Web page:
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Shaw Tehrani

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BUSINESS
May 20, 1990 | DEAN TAKAHASHI, TIMES STAFF WRITER
Southland Communications Inc. isn't listed in the phone book. Doing business as National Paging Co., it has about 70 employees and an unassuming headquarters in Santa Ana. After five years of losses and working-capital deficits, Southland is hardly the kind of company that catches the eye of the press or big Wall Street investors. It was, however, the kind of company that drew a network of short sellers, who this spring speculated that Southland's stock price would collapse.
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BUSINESS
May 20, 1990 | DEAN TAKAHASHI, TIMES STAFF WRITER
Southland Communications Inc. isn't listed in the phone book. Doing business as National Paging Co., it has about 70 employees and an unassuming headquarters in Santa Ana. After five years of losses and working-capital deficits, Southland is hardly the kind of company that catches the eye of the press or big Wall Street investors. It was, however, the kind of company that drew a network of short sellers, who this spring speculated that Southland's stock price would collapse.
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BUSINESS
October 15, 1994 | DEBORA VRANA, TIMES STAFF WRITER
In what authorities say is the largest stock manipulation case ever uncovered in Los Angeles or Orange counties, the former president of a Santa Ana paging company and three others were indicted Friday on charges of securities fraud, money laundering and conspiracy. Named in the 39-count federal indictment were two Orange County men, Ahmad Naim Bayaa, 41, of Lake Forest, the former president of Southland Communications Inc., and Abdul Deeb, 43, of Anaheim, a former oil consultant.
BUSINESS
May 29, 1997 | JAMES S. GRANELLI, TIMES STAFF WRITER
An Orange County man who turned fugitive for a month after he was convicted of Southern California's largest stock manipulation scheme has been sentenced to seven years, three months in federal prison. Ahmad Naim Bayaa, 44, of Irvine, the principal architect of a $12.5-million scam, was caught in March as he left a Huntington Beach convenience store where he and a cohort allegedly tried to pass counterfeit checks. Charges of forgery and passing counterfeit checks are pending in state court.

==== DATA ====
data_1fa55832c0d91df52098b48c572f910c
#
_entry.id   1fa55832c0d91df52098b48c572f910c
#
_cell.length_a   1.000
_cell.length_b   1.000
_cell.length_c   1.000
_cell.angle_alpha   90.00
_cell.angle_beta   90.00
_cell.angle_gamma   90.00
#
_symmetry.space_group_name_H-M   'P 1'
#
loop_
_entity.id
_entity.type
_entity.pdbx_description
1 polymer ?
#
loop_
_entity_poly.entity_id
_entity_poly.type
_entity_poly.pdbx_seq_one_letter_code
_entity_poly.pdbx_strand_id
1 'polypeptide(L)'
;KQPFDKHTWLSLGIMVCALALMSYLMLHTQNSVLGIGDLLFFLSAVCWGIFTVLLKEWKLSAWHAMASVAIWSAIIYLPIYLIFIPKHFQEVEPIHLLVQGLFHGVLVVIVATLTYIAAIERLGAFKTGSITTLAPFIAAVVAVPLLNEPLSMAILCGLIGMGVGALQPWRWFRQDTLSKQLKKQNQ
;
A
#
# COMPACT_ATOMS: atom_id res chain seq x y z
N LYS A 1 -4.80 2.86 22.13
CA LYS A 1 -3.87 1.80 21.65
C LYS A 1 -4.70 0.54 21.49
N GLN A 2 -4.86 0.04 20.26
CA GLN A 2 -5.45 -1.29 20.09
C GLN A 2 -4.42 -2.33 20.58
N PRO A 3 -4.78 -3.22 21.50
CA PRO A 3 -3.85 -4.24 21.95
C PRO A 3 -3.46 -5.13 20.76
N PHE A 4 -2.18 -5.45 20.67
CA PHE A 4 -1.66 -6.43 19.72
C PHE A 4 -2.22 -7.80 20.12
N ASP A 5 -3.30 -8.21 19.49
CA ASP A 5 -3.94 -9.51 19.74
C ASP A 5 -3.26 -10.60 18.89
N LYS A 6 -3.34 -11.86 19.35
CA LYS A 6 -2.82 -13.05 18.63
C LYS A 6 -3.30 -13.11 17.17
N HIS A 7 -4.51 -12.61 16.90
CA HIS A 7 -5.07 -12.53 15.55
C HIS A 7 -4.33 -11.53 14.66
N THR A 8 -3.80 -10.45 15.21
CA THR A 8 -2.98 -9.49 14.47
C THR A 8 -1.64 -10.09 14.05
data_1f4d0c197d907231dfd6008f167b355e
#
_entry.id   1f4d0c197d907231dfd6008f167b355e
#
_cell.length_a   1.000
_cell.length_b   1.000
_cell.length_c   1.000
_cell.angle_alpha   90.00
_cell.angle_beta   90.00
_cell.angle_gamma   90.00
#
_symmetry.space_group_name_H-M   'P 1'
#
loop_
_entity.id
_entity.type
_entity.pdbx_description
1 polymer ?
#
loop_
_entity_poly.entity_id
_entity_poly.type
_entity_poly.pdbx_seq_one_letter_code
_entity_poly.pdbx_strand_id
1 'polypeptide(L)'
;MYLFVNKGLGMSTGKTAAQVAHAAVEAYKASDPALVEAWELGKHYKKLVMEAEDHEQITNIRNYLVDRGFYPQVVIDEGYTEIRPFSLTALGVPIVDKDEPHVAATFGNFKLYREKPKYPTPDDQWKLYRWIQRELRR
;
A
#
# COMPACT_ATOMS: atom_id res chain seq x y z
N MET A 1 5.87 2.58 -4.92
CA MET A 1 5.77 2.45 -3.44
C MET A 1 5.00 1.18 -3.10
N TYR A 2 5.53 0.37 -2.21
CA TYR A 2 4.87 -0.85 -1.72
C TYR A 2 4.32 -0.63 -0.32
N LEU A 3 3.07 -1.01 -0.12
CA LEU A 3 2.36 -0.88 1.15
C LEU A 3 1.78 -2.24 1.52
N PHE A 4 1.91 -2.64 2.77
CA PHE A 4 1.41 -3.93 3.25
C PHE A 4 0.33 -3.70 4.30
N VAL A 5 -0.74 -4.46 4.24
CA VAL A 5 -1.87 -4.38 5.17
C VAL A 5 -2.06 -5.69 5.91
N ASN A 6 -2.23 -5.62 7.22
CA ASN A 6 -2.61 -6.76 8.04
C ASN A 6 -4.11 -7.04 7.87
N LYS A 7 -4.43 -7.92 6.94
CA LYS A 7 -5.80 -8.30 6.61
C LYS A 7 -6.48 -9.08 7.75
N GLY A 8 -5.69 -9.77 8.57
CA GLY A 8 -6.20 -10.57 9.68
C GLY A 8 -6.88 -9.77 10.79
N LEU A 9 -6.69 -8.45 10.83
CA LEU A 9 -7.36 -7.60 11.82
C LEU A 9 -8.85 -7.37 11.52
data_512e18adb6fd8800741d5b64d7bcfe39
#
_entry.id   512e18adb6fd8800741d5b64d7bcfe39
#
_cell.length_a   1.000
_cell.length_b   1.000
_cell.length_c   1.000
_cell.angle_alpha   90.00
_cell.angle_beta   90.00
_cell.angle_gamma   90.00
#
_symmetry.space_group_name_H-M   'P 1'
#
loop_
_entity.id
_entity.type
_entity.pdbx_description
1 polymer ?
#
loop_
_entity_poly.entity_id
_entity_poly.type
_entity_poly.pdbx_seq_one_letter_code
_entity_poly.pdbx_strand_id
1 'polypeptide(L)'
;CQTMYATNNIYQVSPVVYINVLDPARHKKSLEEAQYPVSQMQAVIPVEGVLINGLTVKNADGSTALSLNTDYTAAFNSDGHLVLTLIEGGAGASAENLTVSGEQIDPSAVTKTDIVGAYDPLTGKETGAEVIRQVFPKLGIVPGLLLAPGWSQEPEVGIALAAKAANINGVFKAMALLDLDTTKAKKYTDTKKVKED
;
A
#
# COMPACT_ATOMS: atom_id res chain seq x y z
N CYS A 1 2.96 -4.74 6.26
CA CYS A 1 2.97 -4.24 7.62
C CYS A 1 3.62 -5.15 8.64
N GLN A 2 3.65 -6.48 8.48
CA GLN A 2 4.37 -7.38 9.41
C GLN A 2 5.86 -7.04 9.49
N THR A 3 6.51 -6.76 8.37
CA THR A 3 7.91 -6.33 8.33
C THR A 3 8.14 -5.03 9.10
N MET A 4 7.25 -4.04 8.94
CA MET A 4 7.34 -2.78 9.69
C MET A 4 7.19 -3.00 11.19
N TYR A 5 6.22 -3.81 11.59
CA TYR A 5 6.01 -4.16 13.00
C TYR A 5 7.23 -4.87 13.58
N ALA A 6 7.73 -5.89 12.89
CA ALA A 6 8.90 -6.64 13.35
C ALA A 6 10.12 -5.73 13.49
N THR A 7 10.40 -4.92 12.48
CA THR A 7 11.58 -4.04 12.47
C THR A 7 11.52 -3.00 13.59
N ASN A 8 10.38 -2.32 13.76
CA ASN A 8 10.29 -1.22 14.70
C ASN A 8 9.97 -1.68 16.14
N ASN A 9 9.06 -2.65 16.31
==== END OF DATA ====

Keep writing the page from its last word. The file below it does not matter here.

BUSINESS
June 21, 1990 | DEAN TAKAHASHI, TIMES STAFF WRITER
In a recent filing with the Securities and Exchange Commission, Southland Communications Inc. said its cash flow is in "extremely critical condition" and it has laid off a quarter of its staff. The filing made June 14 paints a bleak financial picture of the paging-services firm, which is at the center of an SEC civil suit alleging stock manipulation and an FBI criminal investigation.
BUSINESS
June 15, 1990 | DEAN TAKAHASHI, TIMES STAFF WRITER
FBI agents searched the offices of Southland Communications Inc. on Thursday as part of a criminal wire-fraud investigation related to alleged manipulation of the company's stock. No arrests were made, said Fred Reagan, an FBI spokesman in Los Angeles. He declined to comment on whether agents seized records or questioned employees during the search.
BUSINESS
February 25, 1997 | JAMES S. GRANELLI, TIMES STAFF WRITER
One of two Orange County men convicted in Southern California's largest stock manipulation scheme failed to appear for sentencing and is being sought as a fugitive. Ahmad Naim Bayaa, 43, of Irvine, the principal architect of a $12.5-million scam, disappeared before he was to be sentenced Friday in Los Angeles. U.S. District Judge Richard A. Paez issued a warrant for his arrest.
BUSINESS
May 15, 1990 | DEAN TAKAHASHI, TIMES STAFF WRITER
Ahmad N. Bayaa was relishing the spotlight in August, 1988. In a high-profile ceremony at the Ritz-Carlton Hotel in Laguna Niguel, the then-35-year-old Palestinian businessman was wed by the Rev. Jesse Jackson to a Jewish woman from Yorba Linda. Before 400 guests, Jackson praised the couple for transcending ethnic prejudice, saying, "This marriage is America at its best" because it "represents joy in Laguna, hope in the world."
BUSINESS
January 29, 1992 | DEAN TAKAHASHI, TIMES STAFF WRITER
The former president of a Santa Ana paging company has agreed to pay back $736,935 in stock-trading profits to settle civil charges that he manipulated the company's stock price, the Securities and Exchange Commission said Tuesday. Ahmad Bayaa also agreed to resign as president of Southland Communications Inc., to pay $137,248 in interest fees and to place his 921,000 shares in company stock in a custodial account over which he will have no control, said Daniel R.
BUSINESS
October 15, 1994 | DEBORA VRANA, TIMES STAFF WRITER
In what authorities say is the largest stock manipulation case ever uncovered in Los Angeles or Orange counties, the former president of a Santa Ana paging company and three others were indicted Friday on charges of securities fraud, money-laundering and conspiracy. Named in the 39-count federal indictment were two Orange County men, Ahmad Naim Bayaa, 41, of Lake Forest, former president of Southland Communications Inc., and Abdul Deeb, 43, of Anaheim, a former oil consultant.
BUSINESS
May 15, 1990 | SCOT J. PALTROW, TIMES STAFF WRITER
The Securities and Exchange Commission says it now knows why the stock of Santa Ana-based Southland Communication Inc. nearly doubled in price a few weeks ago despite the company's dreadful performance: a massive stock market manipulation scheme by the firm's president. The SEC filed a civil lawsuit Monday in federal court in Manhattan, accusing Southland Communication President and Chief Executive Ahmad N.
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